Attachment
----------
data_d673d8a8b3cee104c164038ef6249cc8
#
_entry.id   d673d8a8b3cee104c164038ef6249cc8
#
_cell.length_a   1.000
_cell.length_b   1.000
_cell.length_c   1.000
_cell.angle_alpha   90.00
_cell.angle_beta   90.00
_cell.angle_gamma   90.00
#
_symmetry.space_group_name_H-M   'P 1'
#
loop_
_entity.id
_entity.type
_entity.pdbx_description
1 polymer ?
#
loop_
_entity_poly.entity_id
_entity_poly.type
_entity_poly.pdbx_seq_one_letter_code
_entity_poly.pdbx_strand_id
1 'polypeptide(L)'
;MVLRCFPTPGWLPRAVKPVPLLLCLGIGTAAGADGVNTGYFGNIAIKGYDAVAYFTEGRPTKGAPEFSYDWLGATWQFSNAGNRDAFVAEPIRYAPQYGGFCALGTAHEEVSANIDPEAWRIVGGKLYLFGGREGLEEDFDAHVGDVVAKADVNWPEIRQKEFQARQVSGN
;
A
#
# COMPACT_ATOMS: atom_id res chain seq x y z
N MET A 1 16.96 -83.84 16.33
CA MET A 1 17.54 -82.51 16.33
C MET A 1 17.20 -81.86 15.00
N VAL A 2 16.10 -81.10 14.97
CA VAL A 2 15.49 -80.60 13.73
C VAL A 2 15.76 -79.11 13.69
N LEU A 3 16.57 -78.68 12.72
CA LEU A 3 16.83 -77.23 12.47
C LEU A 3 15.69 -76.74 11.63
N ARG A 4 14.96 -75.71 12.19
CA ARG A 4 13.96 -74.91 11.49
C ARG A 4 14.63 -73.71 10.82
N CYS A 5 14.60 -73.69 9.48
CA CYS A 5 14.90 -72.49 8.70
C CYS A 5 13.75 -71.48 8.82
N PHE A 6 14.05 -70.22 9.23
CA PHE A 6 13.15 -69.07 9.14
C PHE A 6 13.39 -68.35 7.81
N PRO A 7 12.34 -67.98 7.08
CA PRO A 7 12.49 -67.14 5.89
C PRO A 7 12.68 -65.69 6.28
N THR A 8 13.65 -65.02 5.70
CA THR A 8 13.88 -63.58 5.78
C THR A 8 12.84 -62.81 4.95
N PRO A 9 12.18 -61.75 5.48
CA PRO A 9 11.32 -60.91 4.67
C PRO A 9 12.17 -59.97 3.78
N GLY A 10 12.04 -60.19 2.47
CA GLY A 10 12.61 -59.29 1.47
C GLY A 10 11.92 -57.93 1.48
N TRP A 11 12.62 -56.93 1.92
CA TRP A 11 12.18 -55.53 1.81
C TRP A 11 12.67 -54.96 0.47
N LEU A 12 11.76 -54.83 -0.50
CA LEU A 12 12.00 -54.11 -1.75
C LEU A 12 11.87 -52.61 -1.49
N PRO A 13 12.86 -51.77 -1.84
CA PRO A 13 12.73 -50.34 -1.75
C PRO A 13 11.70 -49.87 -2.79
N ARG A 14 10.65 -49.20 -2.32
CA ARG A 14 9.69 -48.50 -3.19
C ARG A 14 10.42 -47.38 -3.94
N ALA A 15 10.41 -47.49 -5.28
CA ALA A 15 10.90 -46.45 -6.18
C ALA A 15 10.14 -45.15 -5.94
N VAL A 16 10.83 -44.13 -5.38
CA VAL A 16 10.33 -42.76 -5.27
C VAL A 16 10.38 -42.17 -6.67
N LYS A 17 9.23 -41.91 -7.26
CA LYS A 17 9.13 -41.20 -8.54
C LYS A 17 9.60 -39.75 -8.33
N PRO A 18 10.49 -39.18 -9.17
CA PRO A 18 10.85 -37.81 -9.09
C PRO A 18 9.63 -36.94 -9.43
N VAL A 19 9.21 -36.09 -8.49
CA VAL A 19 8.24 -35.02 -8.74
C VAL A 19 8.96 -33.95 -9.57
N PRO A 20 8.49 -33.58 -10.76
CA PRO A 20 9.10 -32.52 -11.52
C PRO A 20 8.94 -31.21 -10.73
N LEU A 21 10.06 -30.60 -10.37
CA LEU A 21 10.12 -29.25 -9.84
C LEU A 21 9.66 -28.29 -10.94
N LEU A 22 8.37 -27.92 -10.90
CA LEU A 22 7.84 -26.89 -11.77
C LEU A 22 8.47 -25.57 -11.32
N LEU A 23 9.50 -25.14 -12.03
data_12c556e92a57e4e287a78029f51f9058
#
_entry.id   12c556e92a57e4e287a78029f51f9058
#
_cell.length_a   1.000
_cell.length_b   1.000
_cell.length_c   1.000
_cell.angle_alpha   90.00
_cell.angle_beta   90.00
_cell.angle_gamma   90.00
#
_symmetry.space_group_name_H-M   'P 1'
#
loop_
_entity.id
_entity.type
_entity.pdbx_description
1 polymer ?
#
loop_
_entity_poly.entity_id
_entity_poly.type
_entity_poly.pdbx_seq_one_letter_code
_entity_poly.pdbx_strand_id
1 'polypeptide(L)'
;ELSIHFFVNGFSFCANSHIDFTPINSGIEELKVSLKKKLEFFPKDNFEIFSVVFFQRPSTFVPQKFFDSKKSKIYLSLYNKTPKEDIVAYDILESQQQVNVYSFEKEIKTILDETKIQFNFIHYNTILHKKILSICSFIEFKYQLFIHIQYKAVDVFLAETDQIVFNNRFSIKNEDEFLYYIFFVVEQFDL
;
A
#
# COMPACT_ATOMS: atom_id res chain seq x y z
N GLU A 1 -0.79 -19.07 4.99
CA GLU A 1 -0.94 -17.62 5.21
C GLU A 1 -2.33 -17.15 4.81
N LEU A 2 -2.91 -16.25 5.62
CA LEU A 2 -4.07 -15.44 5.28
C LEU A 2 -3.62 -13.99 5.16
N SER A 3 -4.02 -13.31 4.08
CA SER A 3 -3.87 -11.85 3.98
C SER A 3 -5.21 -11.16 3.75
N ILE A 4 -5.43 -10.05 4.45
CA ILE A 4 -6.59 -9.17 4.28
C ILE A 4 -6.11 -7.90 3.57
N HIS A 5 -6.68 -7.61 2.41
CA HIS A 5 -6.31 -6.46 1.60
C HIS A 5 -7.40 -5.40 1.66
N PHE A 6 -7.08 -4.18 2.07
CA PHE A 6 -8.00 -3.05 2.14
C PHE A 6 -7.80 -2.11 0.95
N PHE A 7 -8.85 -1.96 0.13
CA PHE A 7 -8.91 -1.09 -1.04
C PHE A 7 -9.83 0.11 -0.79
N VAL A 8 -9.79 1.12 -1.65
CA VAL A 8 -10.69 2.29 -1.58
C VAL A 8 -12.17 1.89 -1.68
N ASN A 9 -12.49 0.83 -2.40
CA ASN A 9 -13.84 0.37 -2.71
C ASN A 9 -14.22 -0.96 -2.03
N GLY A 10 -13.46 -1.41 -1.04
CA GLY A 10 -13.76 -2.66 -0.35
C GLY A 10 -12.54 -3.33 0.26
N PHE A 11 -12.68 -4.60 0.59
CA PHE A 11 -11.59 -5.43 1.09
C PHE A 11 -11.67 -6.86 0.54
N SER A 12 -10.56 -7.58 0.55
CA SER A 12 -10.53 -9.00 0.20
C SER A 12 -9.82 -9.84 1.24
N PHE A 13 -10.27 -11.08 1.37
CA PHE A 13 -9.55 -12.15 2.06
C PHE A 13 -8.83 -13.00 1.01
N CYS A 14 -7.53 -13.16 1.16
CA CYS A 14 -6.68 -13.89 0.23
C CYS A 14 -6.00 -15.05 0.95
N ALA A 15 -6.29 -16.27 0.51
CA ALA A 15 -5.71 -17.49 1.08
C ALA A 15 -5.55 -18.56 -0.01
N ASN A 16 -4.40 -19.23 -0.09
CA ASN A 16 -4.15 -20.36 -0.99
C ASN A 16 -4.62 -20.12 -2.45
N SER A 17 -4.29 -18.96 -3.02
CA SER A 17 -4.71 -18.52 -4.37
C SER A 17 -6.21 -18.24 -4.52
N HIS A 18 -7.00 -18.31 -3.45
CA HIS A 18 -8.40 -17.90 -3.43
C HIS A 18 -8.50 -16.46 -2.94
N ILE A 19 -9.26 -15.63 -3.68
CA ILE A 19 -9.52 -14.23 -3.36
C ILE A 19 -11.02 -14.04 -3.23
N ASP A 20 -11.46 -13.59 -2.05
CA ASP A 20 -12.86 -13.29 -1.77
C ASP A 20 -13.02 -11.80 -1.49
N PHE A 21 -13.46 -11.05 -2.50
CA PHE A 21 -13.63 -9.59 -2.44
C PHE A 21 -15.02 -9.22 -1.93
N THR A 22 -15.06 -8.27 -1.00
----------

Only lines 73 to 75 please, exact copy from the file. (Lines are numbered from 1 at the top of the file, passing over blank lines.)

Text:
N ALA A 15 10.41 -47.49 -5.28
CA ALA A 15 10.90 -46.45 -6.18
C ALA A 15 10.14 -45.15 -5.94